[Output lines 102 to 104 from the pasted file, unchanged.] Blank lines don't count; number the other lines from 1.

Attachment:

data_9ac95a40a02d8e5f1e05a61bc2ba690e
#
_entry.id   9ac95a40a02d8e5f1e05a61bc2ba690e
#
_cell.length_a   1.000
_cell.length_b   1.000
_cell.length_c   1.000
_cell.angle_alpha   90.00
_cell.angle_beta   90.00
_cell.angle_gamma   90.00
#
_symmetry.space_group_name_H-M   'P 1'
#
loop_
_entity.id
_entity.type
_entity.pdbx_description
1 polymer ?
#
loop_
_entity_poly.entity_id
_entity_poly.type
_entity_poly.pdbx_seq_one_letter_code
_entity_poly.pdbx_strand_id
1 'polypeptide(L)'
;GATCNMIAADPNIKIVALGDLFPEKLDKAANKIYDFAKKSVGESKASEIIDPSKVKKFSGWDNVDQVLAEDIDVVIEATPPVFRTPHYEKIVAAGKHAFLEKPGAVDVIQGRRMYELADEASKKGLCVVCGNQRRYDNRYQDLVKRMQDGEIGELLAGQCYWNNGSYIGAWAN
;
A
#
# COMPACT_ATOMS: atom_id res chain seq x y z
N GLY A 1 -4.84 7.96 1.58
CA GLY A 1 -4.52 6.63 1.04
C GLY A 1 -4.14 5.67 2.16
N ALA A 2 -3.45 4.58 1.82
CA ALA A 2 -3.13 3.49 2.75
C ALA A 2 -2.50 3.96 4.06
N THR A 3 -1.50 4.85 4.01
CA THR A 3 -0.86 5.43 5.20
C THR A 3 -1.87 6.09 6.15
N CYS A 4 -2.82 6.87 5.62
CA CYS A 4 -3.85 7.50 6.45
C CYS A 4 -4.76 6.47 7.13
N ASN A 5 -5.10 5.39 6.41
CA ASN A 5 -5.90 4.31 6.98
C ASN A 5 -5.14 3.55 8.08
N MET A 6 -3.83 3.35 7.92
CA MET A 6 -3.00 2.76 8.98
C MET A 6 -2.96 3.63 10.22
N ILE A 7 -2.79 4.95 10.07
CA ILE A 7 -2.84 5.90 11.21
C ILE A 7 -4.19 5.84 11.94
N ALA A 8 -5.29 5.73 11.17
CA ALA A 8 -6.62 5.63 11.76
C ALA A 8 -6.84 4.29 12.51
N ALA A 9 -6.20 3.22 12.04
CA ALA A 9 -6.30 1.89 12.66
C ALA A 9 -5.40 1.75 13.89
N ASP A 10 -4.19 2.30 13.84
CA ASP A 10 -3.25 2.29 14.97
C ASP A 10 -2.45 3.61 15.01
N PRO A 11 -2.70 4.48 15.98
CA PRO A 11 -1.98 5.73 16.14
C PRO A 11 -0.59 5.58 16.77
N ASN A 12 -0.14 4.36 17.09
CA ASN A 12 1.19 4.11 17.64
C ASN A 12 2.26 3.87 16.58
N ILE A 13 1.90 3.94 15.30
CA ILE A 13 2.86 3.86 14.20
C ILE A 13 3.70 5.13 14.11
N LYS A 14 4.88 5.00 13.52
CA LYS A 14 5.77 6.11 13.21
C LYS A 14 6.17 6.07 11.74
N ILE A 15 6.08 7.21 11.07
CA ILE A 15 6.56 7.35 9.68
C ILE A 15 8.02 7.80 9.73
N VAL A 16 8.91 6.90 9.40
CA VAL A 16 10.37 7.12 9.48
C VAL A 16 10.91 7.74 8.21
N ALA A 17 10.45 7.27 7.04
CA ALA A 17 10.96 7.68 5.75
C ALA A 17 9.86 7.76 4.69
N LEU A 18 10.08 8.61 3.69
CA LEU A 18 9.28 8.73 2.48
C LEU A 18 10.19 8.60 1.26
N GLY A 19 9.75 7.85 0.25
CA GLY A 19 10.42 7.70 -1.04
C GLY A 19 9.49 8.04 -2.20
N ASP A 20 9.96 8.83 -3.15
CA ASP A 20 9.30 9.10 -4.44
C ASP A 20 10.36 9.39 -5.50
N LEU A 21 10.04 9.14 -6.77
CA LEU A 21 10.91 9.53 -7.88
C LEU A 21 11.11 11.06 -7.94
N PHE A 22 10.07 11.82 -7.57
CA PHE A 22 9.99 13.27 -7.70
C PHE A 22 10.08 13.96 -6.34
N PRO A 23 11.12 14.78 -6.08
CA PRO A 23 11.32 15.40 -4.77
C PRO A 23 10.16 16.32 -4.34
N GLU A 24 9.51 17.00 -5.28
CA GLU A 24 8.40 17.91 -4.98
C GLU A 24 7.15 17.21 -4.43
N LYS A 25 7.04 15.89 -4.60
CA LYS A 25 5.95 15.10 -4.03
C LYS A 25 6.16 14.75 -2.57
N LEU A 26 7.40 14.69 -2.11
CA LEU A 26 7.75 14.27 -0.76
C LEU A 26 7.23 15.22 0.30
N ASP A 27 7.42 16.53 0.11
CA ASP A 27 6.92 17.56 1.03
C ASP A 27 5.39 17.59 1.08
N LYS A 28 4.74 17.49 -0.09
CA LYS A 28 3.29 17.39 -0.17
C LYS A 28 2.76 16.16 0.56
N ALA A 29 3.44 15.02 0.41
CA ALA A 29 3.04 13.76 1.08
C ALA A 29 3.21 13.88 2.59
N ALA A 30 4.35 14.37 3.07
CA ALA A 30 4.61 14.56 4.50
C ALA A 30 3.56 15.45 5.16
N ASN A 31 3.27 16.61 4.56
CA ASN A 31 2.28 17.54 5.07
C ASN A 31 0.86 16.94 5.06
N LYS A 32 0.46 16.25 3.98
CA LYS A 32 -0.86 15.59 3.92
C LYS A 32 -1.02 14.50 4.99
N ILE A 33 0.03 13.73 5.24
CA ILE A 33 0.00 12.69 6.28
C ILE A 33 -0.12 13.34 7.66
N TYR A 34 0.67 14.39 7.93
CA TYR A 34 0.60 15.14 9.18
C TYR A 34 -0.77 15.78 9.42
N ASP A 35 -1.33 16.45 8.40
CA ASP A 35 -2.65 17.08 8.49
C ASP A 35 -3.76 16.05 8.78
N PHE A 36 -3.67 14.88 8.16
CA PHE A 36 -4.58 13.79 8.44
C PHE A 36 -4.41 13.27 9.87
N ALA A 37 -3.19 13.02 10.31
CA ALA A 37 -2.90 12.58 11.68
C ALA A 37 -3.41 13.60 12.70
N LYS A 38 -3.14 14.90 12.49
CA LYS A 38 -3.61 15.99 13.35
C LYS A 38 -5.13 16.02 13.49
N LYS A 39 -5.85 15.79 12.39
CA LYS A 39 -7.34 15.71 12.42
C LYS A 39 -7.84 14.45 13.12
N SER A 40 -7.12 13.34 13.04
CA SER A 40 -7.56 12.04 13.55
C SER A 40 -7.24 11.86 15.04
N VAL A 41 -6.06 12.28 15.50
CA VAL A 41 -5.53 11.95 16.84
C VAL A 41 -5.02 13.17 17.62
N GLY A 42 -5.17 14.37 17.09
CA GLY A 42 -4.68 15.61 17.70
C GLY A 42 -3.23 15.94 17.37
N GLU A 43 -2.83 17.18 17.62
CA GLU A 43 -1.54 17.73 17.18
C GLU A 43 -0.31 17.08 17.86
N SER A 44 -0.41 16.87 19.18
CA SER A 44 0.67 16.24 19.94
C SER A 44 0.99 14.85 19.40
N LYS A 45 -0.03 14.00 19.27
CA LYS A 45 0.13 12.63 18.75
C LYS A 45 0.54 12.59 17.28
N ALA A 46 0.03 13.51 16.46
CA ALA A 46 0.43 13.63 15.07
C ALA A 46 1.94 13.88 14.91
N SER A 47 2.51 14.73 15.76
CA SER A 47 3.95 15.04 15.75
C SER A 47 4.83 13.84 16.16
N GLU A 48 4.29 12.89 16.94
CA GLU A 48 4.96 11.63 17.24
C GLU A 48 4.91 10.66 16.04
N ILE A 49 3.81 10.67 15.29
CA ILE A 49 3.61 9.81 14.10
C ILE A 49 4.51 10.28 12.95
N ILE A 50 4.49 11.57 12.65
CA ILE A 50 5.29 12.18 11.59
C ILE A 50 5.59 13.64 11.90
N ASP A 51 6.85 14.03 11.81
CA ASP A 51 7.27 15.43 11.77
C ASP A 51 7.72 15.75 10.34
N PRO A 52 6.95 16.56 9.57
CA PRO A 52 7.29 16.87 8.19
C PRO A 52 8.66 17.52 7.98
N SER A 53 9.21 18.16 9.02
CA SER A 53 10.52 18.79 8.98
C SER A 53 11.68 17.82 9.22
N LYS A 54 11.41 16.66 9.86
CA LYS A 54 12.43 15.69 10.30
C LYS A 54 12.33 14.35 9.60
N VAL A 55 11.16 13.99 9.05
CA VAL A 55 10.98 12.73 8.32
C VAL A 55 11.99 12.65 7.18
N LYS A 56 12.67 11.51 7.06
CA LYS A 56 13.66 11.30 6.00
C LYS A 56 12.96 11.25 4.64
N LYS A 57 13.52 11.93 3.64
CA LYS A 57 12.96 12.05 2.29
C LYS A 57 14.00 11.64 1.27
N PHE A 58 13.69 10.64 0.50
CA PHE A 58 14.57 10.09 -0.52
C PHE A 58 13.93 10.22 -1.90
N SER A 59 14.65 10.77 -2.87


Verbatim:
C GLU A 24 7.15 17.21 -4.43
N LYS A 25 7.04 15.89 -4.60
CA LYS A 25 5.95 15.10 -4.03